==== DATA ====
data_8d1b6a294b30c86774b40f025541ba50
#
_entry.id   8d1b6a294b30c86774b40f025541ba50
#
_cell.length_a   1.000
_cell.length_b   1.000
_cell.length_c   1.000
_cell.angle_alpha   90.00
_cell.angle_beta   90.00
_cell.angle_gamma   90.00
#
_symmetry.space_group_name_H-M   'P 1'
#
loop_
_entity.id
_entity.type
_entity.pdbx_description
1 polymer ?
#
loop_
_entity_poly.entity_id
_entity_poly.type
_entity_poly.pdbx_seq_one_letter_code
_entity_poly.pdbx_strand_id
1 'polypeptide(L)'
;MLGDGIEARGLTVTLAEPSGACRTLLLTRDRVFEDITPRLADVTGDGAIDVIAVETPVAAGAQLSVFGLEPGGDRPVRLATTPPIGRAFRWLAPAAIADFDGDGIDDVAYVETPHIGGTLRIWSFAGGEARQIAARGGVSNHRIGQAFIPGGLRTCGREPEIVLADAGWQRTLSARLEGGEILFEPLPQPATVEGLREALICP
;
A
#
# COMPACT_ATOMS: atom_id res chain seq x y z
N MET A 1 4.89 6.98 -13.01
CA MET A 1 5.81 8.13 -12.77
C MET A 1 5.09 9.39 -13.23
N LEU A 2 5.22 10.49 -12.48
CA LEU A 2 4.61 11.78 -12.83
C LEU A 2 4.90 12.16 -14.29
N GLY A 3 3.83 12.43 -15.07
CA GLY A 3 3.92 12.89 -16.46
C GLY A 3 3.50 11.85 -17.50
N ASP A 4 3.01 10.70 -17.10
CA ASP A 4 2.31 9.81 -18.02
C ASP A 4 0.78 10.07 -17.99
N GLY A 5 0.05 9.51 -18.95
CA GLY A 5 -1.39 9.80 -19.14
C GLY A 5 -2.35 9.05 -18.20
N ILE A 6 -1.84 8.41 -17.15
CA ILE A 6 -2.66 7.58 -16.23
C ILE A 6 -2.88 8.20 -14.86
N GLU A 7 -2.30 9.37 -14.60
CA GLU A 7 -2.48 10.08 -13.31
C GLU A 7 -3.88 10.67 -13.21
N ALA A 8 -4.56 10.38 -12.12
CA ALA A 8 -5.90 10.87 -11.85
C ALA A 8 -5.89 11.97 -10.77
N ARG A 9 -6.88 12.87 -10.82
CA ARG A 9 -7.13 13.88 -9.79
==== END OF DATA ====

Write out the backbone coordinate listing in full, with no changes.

data_8d1b6a294b30c86774b40f025541ba50
#
_entry.id   8d1b6a294b30c86774b40f025541ba50
#
_cell.length_a   1.000
_cell.length_b   1.000
_cell.length_c   1.000
_cell.angle_alpha   90.00
_cell.angle_beta   90.00
_cell.angle_gamma   90.00
#
_symmetry.space_group_name_H-M   'P 1'
#
loop_
_entity.id
_entity.type
_entity.pdbx_description
1 polymer ?
#
loop_
_entity_poly.entity_id
_entity_poly.type
_entity_poly.pdbx_seq_one_letter_code
_entity_poly.pdbx_strand_id
1 'polypeptide(L)'
;MLGDGIEARGLTVTLAEPSGACRTLLLTRDRVFEDITPRLADVTGDGAIDVIAVETPVAAGAQLSVFGLEPGGDRPVRLATTPPIGRAFRWLAPAAIADFDGDGIDDVAYVETPHIGGTLRIWSFAGGEARQIAARGGVSNHRIGQAFIPGGLRTCGREPEIVLADAGWQRTLSARLEGGEILFEPLPQPATVEGLREALICP
;
A
#
# COMPACT_ATOMS: atom_id res chain seq x y z
N MET A 1 4.89 6.98 -13.01
CA MET A 1 5.81 8.13 -12.77
C MET A 1 5.09 9.39 -13.23
N LEU A 2 5.22 10.49 -12.48
CA LEU A 2 4.61 11.78 -12.83
C LEU A 2 4.90 12.16 -14.29
N GLY A 3 3.83 12.43 -15.07
CA GLY A 3 3.92 12.89 -16.46
C GLY A 3 3.50 11.85 -17.50
N ASP A 4 3.01 10.70 -17.10
CA ASP A 4 2.31 9.81 -18.02
C ASP A 4 0.78 10.07 -17.99
N GLY A 5 0.05 9.51 -18.95
CA GLY A 5 -1.39 9.80 -19.14
C GLY A 5 -2.35 9.05 -18.20
N ILE A 6 -1.84 8.41 -17.15
CA ILE A 6 -2.66 7.58 -16.23
C ILE A 6 -2.88 8.20 -14.86
N GLU A 7 -2.30 9.37 -14.60
CA GLU A 7 -2.48 10.08 -13.31
C GLU A 7 -3.88 10.67 -13.21
N ALA A 8 -4.56 10.38 -12.12
CA ALA A 8 -5.90 10.87 -11.85
C ALA A 8 -5.89 11.97 -10.77
N ARG A 9 -6.88 12.87 -10.82
CA ARG A 9 -7.13 13.88 -9.79